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One key factor that contributes to the successful professional development of underserved graduate student populations—first generation, BIPOC, women, international, as well as individuals whose identities lie at the intersections of these and more—is equitable access to holistic mentoring from a team of faculty mentors and advisers. Holistic mentoring has the capacity to offer underserved graduate students the social capital they need to explore diverse career paths, especially at predominantly white institutions. Social capital includes informational resources about job exploration, referrals to professional networks in and beyond academe, advance notice about employment opportunities, and informal career coaching.
While funding opportunities, such as need-based fellowships, are vital for the retention of underserved graduate students, social resources are just as important. In other words, faculty—along with university leadership and senior staff who oversee a range of graduate student services—can leverage their various forms of privilege based on race, gender, ability or class status by connecting students with the social capital they need to thrive. This shifts graduate recruitment practices based solely on representational diversity to retention strategies grounded in equity and social justice.
One tool that can facilitate the career development of minoritized students is the individual development plan, or IDP. The IDP is a personalized template that helps graduate students identify short- and long-term professional, academic, wellness and personal goals. It’s a living document that allows a mentee to track their progress and pinpoint competencies that still need improvement. The IDP is not meant to be a static assessment of where you are now and where you want to go. We’ve seen too many students spend a great deal of time creating the IDP and then placing it in a drawer and not thinking about it again. Rather, the process of developing an IDP, which involves both self-evaluation and active conversations with mentors, should be iterative. A mentee should regularly revisit theirs to determine whether the plan remains accurate or if their interests and goals have changed as they’ve progressed through their education and training.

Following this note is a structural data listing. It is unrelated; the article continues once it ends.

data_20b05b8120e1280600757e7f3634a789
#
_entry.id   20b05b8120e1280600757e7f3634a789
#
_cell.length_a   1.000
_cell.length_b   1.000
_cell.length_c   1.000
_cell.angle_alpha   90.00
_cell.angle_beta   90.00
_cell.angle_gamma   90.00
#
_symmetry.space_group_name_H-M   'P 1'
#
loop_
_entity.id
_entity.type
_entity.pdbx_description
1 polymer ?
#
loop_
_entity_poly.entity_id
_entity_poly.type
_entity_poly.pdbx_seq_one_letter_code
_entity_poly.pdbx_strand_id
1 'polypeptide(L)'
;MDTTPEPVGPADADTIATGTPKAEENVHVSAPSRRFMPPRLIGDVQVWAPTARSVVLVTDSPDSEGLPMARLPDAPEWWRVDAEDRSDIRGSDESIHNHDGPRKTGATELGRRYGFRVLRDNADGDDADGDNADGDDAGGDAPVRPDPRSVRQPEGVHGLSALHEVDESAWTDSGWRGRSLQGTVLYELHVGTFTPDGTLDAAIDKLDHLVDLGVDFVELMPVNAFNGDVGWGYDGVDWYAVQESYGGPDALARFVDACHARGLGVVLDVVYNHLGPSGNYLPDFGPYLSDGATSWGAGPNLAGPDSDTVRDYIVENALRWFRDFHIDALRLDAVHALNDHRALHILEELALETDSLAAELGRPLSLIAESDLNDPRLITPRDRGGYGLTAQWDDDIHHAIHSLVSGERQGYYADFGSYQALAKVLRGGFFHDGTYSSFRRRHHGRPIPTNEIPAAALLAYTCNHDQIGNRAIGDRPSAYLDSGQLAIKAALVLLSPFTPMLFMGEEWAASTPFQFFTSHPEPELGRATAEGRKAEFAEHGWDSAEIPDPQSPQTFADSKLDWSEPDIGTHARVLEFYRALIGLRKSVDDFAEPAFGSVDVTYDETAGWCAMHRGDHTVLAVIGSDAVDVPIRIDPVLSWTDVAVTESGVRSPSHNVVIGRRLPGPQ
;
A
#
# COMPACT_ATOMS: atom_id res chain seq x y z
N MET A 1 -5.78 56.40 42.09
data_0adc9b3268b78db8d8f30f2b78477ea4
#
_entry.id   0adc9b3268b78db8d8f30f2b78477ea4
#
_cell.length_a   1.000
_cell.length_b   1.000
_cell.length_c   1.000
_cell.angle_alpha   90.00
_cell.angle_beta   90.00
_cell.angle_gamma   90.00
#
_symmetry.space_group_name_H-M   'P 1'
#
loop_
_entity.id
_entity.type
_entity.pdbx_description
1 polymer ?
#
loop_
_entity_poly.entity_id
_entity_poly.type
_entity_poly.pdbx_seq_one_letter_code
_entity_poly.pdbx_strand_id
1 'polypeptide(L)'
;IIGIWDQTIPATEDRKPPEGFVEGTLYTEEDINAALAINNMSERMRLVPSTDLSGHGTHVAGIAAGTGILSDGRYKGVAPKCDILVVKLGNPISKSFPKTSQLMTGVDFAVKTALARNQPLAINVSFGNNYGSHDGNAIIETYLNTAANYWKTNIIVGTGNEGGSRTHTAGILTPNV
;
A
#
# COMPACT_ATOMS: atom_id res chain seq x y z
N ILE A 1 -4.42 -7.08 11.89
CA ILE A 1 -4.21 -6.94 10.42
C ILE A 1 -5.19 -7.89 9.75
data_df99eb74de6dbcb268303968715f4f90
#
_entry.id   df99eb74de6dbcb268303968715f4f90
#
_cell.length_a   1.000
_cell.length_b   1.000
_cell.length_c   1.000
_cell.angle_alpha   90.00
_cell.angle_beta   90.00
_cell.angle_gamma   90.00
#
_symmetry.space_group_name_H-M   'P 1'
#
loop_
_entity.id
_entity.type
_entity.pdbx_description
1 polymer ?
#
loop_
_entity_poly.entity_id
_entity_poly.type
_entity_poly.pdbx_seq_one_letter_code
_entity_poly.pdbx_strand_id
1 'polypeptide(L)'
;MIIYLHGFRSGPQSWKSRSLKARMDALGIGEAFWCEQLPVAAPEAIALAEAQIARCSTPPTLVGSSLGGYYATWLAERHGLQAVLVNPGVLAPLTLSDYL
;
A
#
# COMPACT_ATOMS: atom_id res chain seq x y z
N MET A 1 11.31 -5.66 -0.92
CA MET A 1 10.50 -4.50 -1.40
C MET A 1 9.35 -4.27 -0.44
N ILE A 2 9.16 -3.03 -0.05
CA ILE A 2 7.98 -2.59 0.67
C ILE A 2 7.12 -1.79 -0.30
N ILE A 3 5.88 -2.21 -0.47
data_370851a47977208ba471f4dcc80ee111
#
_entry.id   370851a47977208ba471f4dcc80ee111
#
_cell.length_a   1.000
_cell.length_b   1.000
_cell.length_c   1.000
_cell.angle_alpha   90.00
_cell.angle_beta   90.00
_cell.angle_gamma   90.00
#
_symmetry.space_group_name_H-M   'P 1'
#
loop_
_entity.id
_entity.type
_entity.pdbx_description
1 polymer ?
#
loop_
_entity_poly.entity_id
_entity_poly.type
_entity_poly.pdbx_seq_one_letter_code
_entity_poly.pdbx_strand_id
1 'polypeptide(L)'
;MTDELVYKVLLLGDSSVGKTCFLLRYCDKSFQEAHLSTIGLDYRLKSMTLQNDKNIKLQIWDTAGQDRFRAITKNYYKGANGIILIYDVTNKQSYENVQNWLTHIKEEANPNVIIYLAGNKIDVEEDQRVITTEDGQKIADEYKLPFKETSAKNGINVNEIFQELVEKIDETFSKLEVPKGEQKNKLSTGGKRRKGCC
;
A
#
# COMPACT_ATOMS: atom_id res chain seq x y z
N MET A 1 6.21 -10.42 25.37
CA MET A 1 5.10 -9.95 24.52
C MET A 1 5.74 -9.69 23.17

Research funding organizations like the National Institutes of Health and the National Science Foundation encourage and/or require faculty researchers to use IDPs with doctoral student trainees. The practice has gained traction beyond the STEM disciplines within the past six years. A quick online search will reveal that the IDP has increasingly become a recommended mentoring tool for humanities and social sciences graduate students at both the master’s and doctoral levels.
The following are a few of the possible IDPs available to graduate students:
- Individual Development Plan (all disciplines), University of Wisconsin
- ImaginePhD (humanities and social sciences)
- MyIDP (STEM), American Association for the Advancement of Science
Again, the information included in an IDP is less important than the fact that, beyond regular research or academic progress assessments, mentors and mentees are expected to have intentional conversations about career and professional development goals. The IDP is one guide to those conversations.
Benefits for Underserved Grad Student Populations
An IDP can serve to support and advance graduate students’ career development in numerous ways. It can facilitate conversations that demystify specific aspects of career exploration and the hidden curriculum of graduate socialization in general. That is crucial for first-gen graduate students whose parents or caretakers did not earn bachelor’s degrees—and who may be entering the middle-class job market for the first time in their lives upon graduation. For one of the authors of this essay, Jaye, a CHamoru and genderqueer student affairs professional who is the first in her family to earn bachelor’s and master’s degrees, the IDP was incredibly helpful for understanding academe at the graduate level as well as future career possibilities.